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Censorship and the Brand-Ross debate

As a regular writer of articles and of course blogs, the issue of publishing material that is never overtly offensive, is of course always uppermost in mind. There should always be self discipline in evidence and not a reliance on the media outlet to take any preventative action. If anything which is deemed in extremely bad taste or tests the legality boundaries slips through the net I would expect the publisher and the creator of the material to be punished in someway.

Having read a number of the many comments posted in various media related mediums, it seems that the general consensus is that, and I agree, the Brand/Ross practical joke on Andrew Sachs, the actor who played Manuel in Fawlty Towers, was in extremely bad taste and lewd in its content especially their comments concerning the sexual relationship between Brand and Andrew's granddaughter. There are two basic questions that arise. Were the prank messages left on Sachs answer phone classed as criminal and what right does the BBC have to broadcast such material?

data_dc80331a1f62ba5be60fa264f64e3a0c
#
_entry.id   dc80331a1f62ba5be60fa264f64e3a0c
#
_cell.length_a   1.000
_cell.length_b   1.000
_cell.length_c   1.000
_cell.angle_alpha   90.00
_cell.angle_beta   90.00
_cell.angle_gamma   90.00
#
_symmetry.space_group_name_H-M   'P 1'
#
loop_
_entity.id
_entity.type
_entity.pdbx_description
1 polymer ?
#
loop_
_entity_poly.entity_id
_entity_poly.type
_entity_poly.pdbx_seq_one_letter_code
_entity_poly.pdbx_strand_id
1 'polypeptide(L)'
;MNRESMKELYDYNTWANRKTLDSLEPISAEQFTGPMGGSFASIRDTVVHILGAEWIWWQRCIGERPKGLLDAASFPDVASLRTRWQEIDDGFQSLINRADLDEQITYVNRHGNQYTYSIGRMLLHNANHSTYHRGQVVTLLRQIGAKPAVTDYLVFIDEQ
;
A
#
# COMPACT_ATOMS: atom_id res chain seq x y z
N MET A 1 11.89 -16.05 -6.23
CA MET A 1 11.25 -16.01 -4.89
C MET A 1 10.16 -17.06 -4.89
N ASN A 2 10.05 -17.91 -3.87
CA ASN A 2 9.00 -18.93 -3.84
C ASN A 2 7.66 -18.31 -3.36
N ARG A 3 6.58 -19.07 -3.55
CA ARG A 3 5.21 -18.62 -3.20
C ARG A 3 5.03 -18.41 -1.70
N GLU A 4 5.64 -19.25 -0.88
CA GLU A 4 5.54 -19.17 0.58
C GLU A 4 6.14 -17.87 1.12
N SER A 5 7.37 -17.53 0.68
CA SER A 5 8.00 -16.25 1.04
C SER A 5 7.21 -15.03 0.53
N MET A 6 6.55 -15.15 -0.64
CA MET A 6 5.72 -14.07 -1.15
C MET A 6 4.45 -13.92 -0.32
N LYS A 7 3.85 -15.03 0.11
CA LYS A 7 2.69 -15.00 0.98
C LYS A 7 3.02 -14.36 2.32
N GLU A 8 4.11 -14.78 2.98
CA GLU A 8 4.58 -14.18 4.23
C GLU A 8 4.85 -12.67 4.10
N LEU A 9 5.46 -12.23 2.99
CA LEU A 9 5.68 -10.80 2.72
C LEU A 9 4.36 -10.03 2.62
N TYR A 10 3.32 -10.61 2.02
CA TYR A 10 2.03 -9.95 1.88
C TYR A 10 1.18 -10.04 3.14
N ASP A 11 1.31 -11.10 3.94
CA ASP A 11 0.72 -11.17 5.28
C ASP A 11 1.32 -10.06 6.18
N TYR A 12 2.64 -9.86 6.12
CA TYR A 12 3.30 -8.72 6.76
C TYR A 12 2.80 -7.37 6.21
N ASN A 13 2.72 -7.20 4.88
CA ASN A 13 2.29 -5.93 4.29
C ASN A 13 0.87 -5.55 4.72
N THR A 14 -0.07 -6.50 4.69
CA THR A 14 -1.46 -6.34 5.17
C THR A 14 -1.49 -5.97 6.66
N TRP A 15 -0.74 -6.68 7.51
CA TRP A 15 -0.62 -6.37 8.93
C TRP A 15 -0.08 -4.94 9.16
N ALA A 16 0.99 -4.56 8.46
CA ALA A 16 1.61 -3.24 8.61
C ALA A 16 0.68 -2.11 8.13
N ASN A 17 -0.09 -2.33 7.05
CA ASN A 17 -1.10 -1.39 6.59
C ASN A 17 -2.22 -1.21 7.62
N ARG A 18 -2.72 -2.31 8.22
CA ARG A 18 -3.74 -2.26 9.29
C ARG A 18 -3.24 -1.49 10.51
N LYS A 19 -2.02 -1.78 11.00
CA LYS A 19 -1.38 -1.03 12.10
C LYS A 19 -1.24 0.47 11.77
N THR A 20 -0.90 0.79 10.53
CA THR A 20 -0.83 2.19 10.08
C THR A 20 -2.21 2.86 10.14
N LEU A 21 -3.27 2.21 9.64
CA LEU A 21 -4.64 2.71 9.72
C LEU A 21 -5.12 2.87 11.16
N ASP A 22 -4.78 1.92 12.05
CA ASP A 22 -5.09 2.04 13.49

If Sachs had not been upset by the prank there would still be a question of the responsibility of the broadcaster. Surely as a public broadcasting network they have a high moral responsibility to ensure standards are maintained. Many years ago Kenny Everett was unceremoniously sacked by the BBC for using a swear word. But would this happen today?    

The ability to broadcast is now open to the masses with YouTube and others able to offer worldwide outlets and in many cases has made famous people that in any other age would be anonymous. Would Paris Hilton have achieved worldwide fame without the infamous video? But unlike the man in the street, who would probably not have been able to benefit from the release of such a video and would probably have sought some compensation for their distress, Paris Hilton was able to capitalise from this unwanted fame.

The world is now a very different place with different standards and old fashioned values have been eroded. The issue should not really be one of censorship but a higher moral responsibility to uphold decency and not make a profit from the misery of people innocent and powerless to protect themselves.

Brand and Ross and the BBC have apologised to Andrew Sachs and this is the least that they can do. Its now not possible to amend the situation but a line in the sand can and should be drawn that says that any material broadcast which is likely to offend is checked with the subject first and that broadcasters should be made aware that the airwaves are not theirs alone, they belong to all of us.    


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Gary Wright

Gary Wright


BISS Research

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19 Sep 2007



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